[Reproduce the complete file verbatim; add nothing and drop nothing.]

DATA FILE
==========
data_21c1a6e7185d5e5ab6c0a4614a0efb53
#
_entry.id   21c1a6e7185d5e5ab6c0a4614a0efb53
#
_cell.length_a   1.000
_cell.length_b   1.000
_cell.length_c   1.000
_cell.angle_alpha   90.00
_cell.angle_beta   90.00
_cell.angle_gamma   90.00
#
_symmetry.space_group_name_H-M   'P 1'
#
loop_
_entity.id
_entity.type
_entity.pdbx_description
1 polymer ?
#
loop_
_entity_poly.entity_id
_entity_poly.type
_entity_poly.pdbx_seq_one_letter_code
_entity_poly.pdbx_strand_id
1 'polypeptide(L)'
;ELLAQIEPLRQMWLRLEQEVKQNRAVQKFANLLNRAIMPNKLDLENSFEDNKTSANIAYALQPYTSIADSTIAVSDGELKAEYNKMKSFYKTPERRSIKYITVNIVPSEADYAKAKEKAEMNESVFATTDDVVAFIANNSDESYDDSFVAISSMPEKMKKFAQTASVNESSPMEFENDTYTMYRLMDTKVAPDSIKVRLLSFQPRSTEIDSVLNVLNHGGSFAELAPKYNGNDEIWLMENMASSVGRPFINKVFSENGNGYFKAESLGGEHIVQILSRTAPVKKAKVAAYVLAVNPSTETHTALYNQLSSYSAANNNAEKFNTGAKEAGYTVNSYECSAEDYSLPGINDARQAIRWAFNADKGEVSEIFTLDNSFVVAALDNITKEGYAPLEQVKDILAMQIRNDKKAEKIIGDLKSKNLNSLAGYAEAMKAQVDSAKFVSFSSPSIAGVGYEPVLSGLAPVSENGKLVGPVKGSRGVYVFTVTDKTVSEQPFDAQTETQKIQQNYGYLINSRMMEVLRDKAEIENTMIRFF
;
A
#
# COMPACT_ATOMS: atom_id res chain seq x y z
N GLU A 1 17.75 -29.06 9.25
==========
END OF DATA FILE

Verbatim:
data_21c1a6e7185d5e5ab6c0a4614a0efb53
#
_entry.id   21c1a6e7185d5e5ab6c0a4614a0efb53
#
_cell.length_a   1.000
_cell.length_b   1.000
_cell.length_c   1.000
_cell.angle_alpha   90.00
_cell.angle_beta   90.00
_cell.angle_gamma   90.00
#
_symmetry.space_group_name_H-M   'P 1'
#
loop_
_entity.id
_entity.type
_entity.pdbx_description
1 polymer ?
#
loop_
_entity_poly.entity_id
_entity_poly.type
_entity_poly.pdbx_seq_one_letter_code
_entity_poly.pdbx_strand_id
1 'polypeptide(L)'
;ELLAQIEPLRQMWLRLEQEVKQNRAVQKFANLLNRAIMPNKLDLENSFEDNKTSANIAYALQPYTSIADSTIAVSDGELKAEYNKMKSFYKTPERRSIKYITVNIVPSEADYAKAKEKAEMNESVFATTDDVVAFIANNSDESYDDSFVAISSMPEKMKKFAQTASVNESSPMEFENDTYTMYRLMDTKVAPDSIKVRLLSFQPRSTEIDSVLNVLNHGGSFAELAPKYNGNDEIWLMENMASSVGRPFINKVFSENGNGYFKAESLGGEHIVQILSRTAPVKKAKVAAYVLAVNPSTETHTALYNQLSSYSAANNNAEKFNTGAKEAGYTVNSYECSAEDYSLPGINDARQAIRWAFNADKGEVSEIFTLDNSFVVAALDNITKEGYAPLEQVKDILAMQIRNDKKAEKIIGDLKSKNLNSLAGYAEAMKAQVDSAKFVSFSSPSIAGVGYEPVLSGLAPVSENGKLVGPVKGSRGVYVFTVTDKTVSEQPFDAQTETQKIQQNYGYLINSRMMEVLRDKAEIENTMIRFF
;
A
#
# COMPACT_ATOMS: atom_id res chain seq x y z
N GLU A 1 17.75 -29.06 9.25